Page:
Many other characteristics can be pointed out about the character and personality of Jesus Christ.  We all marvel at His great love He showed for us at the cross while we were still sinners (Rom. 5:6).  However, the main point of this lesson is do we know Jesus.  Is He a real person to us as our Lord?  Does He really care when I am hurting?  Does He still cry with Christians when we suffer the loss of somebody who is precious to us as He did with Mary and Martha?  John 11:35.  He does and this is the uniqueness of the Christian religion.  We do, indeed, have a primary relationship with our Father and Jesus Christ because we have the Holy Spirit with us every hour of the day (Luke 11:13).

Questions for Discussion

  1. After a study of the twelve items listed in the Introduction about Christians’ relationship with Deity, please answer the following questions and do the exercises:
    a.    What is the purpose of this relationship from a Christian’s point of view?
  2. List the numbers from the twelve items that establishes the full identity of a Christian.
  3. How does God dwell in Christians?
  4. What do faithful Christians expect to inherit?
  5. How does the doctrine of justification by faith serve the relationship between Deity and Christians?
  6. How does a Christian’s Day of Judgment relate to our relationship with Deity now?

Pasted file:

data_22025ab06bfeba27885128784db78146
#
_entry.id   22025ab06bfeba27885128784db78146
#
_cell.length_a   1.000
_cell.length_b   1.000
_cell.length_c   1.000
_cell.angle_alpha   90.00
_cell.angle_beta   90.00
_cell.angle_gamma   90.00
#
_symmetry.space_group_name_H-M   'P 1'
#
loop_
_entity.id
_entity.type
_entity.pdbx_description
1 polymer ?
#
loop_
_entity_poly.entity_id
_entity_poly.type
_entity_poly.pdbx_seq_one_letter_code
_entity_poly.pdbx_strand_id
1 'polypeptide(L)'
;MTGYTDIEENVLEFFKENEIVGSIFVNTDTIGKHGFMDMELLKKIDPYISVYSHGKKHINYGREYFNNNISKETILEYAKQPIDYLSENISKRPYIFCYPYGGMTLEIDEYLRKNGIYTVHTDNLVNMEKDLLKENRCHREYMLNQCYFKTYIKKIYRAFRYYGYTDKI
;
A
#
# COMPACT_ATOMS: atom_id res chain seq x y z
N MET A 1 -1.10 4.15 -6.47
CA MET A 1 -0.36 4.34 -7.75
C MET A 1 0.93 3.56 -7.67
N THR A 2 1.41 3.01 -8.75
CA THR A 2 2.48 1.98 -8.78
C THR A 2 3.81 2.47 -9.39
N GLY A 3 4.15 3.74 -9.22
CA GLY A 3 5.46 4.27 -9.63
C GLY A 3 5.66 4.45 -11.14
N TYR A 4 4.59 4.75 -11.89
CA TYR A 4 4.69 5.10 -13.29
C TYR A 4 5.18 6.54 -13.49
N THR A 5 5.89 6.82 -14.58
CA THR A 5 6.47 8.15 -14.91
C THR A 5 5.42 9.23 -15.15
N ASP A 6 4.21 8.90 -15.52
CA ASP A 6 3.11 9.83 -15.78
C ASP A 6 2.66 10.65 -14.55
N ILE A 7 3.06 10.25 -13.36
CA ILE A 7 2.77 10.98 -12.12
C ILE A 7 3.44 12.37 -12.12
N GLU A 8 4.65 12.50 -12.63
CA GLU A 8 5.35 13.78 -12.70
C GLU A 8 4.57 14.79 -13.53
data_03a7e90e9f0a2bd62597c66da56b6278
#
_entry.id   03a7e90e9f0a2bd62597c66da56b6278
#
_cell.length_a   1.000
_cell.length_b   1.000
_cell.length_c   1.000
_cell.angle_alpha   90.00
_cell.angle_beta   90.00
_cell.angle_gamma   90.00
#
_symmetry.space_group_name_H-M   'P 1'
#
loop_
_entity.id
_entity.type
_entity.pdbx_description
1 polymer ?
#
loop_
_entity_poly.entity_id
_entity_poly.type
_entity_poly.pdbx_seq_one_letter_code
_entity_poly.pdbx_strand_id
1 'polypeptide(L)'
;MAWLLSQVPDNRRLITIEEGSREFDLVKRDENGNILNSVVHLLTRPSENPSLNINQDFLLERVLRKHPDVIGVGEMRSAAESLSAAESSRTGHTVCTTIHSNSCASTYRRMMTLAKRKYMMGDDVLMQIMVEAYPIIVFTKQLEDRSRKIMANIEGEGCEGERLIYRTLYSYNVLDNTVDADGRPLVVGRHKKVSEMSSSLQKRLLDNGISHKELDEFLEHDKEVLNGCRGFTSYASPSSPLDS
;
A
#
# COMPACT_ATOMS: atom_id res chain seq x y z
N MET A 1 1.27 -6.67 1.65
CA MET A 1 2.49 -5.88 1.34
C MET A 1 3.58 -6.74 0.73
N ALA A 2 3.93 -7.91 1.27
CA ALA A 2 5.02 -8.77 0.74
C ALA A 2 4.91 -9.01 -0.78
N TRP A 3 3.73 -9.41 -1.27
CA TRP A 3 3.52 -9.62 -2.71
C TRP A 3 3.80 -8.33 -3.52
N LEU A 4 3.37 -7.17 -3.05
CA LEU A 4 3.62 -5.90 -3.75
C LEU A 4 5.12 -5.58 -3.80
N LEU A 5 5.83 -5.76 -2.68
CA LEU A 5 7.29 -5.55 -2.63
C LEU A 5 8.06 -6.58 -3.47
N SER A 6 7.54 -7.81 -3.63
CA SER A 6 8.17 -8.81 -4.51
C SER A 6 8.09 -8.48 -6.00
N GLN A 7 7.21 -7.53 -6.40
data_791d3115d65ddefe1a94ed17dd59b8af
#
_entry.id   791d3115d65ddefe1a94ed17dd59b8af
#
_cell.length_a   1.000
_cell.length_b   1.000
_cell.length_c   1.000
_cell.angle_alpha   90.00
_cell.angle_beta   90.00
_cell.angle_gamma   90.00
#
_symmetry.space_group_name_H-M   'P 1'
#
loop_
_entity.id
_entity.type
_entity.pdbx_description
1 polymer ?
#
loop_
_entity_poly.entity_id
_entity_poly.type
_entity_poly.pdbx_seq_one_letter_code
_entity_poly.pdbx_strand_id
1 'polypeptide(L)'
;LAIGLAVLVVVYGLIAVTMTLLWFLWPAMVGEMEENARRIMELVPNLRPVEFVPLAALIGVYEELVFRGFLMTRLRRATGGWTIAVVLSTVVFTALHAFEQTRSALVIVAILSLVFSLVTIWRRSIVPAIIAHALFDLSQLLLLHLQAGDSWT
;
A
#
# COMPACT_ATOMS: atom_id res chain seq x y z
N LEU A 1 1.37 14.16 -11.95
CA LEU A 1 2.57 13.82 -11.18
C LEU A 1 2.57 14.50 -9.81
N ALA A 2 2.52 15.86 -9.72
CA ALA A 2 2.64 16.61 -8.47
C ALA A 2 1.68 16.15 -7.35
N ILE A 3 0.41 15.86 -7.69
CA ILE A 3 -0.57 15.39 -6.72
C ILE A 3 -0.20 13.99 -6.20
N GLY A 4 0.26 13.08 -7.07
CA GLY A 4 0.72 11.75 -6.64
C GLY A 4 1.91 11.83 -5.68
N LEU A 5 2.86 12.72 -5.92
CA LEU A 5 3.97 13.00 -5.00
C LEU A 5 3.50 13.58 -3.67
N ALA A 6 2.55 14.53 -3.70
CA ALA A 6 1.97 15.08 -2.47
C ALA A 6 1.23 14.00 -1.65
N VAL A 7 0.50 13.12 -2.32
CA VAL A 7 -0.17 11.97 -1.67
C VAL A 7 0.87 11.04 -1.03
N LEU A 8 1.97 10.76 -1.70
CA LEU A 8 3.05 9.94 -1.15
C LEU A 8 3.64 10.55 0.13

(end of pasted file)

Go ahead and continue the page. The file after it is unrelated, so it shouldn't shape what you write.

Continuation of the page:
7. How do people determine the personality of people they encounter?
  8. How did Jesus attempt to show God to the world?
  9. How can a Bible student know some characteristics of Jesus’ personality and character?
  10. What was the first recorded encounter that will help us know Jesus?
  11. List two things we know about the character of Jesus during His adolescent years in Nazareth?
  12. What advantage did Jesus have over the people He encountered?
  13. Did Jesus’ character and personality change from the person He was on earth when He became king and high priest?  If a Christian’s answer is “yes,” what does that mean to us in our daily lives?
  14. If our answer to the foregoing is “No,” what is our assumption about our present relationship with Him?
  15. What did we learn about Jesus’ personality when He encountered a situation where someone’s loved one died?  Would this suggest He thought death was a tragedy for the one who died?  What did it suggest about our loss of a loved one?
  16. List some of the different conditions of mankind to which Jesus responded with compassion.
  17. What is unique about the Christian religion?